Transient use of a systemic adenosine kinase inhibitor attenuates epilepsy development in mice

Ursula S. Sandau, Mayadah Yahya, Ryan Bigej, Joseph L. Friedman, Bounmy Saleumvong, Detlev Boison

Research output: Contribution to journalArticlepeer-review

43 Scopus citations


Objective: Over one-third of all patients with epilepsy are refractory to treatment and there is an urgent need to develop new drugs that can prevent the development and progression of epilepsy. Epileptogenesis is characterized by distinct histopathologic and biochemical changes, which include astrogliosis and increased expression of the adenosine-metabolizing enzyme adenosine kinase (ADK; EC Increased expression of ADK contributes to epileptogenesis and is therefore a target for therapeutic intervention. We tested the prediction that the transient use of an ADK inhibitor administered during the latent phase of epileptogenesis can mitigate the development of epilepsy. Methods: We used the intrahippocampal kainic acid (KA) mouse model of temporal lobe epilepsy, which is characterized by ipsilateral hippocampal sclerosis with granule cell dispersion and the development of recurrent hippocampal paroxysmal discharges (HPDs). KA-injected mice were treated with the ADK inhibitor 5-iodotubercidin (5-ITU, 1.6 mg/kg, b.i.d., i.p.) during the latent phase of epileptogenesis from day 3-8 after injury; the period when gradual increases in hippocampal ADK expression begin to manifest. HPDs were assessed at 6 and 9 weeks after KA administration followed by epilepsy histopathology including assessment of granule cell dispersion, astrogliosis, and ADK expression. Results: 5-ITU significantly reduced the percent time in seizures by at least 80% in 56% of mice at 6 weeks post-KA. This reduction in seizure activity was maintained in 40% of 5-ITU–treated mice at 9 weeks. 5-ITU also suppressed granule cell dispersion and prevented maladaptive ADK increases in these protected mice. Significance: Our results show that the transient use of a small-molecule ADK inhibitor, given during the early stages of epileptogenesis, has antiepileptogenic disease-modifying properties, which provides the rationale for further investigation into the development of a novel class of antiepileptogenic ADK inhibitors with increased efficacy for epilepsy prevention.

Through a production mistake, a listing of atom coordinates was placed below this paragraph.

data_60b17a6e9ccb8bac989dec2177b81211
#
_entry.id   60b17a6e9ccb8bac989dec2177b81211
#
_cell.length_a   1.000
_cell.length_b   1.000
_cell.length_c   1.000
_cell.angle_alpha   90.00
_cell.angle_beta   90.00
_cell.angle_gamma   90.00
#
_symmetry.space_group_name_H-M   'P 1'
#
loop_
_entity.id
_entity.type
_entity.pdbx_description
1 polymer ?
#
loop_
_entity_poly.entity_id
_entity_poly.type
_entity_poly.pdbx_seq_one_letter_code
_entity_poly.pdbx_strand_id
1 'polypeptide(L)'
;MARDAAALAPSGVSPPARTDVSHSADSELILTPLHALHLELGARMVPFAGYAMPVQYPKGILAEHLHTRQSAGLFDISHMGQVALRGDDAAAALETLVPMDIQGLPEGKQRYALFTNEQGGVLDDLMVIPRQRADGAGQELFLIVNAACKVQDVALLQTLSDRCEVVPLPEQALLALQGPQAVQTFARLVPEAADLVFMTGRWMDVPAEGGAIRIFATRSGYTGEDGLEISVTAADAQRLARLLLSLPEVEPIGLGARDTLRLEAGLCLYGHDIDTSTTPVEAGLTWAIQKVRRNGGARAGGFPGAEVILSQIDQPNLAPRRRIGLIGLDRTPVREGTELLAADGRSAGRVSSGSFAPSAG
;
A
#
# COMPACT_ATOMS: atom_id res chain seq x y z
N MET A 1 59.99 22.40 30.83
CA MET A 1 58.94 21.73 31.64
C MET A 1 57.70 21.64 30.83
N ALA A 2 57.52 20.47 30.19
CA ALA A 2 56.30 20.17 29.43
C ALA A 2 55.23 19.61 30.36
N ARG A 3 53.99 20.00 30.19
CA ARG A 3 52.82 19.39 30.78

Original languageEnglish (US)
Pages (from-to)615-625
Number of pages11
Issue number4
StatePublished - Apr 2019
Externally publishedYes

All Science Journal Classification (ASJC) codes

  • Neurology
  • Clinical Neurology


  • adenosine kinase
  • adenosine kinase inhibitor
  • disease modification
  • epileptogenesis
  • hippocampus


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